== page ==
Alexander Kloth, Ph.D.

 (605) 274-4720


  • Postdoc., Neuroscience, University of North Carolina, Chapel Hill, NC
  • Ph.D., Molecular Biology and Neuroscience, Princeton University, Princeton, NJ
  • M.A., Molecular Biology, Princeton University, Princeton, NJ
  • Postbacc., Mental Health, National Institutes of Health, Bethesda, MD
  • B.S.E., Biomedical Engineering, Duke University, Durham, NC


  • Assistant Professor, Biology
  • Augustana University

Current Research:

Neurodevelopmental disorders (NDDs)-neuropsychiatric diseases that include autism spectrum disorders (ASD) and intellectual disability-related rare disorders-constitute a tremendous burden on patients, their families, and society as a whole. To understand the mechanisms underlying NDDs and to develop effective treatments, neuroscientists are developing mouse models of the factors that lead to impaired early-life brain development. My research uses these mouse models to address broad themes-the identification of biomarkers and the assessment of potential new therapies-at the intersection of behavioral testing and neurobiological investigation of observed behavioral deficits. Currently, my research focuses on:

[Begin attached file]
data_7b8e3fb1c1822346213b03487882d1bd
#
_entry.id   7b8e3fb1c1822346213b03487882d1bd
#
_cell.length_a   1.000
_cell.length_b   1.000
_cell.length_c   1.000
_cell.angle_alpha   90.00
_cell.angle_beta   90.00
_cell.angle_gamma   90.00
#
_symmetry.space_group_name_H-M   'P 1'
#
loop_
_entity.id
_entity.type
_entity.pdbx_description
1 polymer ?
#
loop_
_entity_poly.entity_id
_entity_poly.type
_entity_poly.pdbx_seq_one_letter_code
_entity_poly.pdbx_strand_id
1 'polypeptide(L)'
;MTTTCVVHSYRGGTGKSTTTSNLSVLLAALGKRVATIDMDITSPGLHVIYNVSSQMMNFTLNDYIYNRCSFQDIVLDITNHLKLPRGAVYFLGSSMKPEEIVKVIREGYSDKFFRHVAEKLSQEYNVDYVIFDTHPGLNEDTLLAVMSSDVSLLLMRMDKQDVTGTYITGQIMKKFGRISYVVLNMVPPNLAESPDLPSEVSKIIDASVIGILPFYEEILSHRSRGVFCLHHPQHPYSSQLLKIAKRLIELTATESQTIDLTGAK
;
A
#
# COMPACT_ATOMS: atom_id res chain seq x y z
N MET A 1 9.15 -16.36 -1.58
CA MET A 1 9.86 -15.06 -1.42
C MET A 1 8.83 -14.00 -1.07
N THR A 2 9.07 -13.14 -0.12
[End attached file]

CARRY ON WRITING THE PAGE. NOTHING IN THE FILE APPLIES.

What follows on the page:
(1) Assessing the impact of environmental enrichment in NDDs. Environmental enrichment-a form of cognitive modification of one's surroundings-has proven to ameliorate cognitive, social, and motor symptoms in mouse models of neurodegenerative disorders and traumatic brain injury. But the effect of this manipulation in NDD mouse models remains relatively understudied. Students will assess the impact of two to eight weeks of environmental enrichment on NDD-relevant social, motor, cognitive, or mouse-specific behaviors and anatomical and/or electrophysiological phenotypes.

(2) Characterizing sensorimotor learning as an ASD-relevant biomarker. My graduate work identified widespread deficits in eyeblink conditioning across mouse models of rare, monogenic ASD-related syndromes, suggesting that cerebellar disruption and/or sensorimotor dysfunction might be important biomarkers of ASD.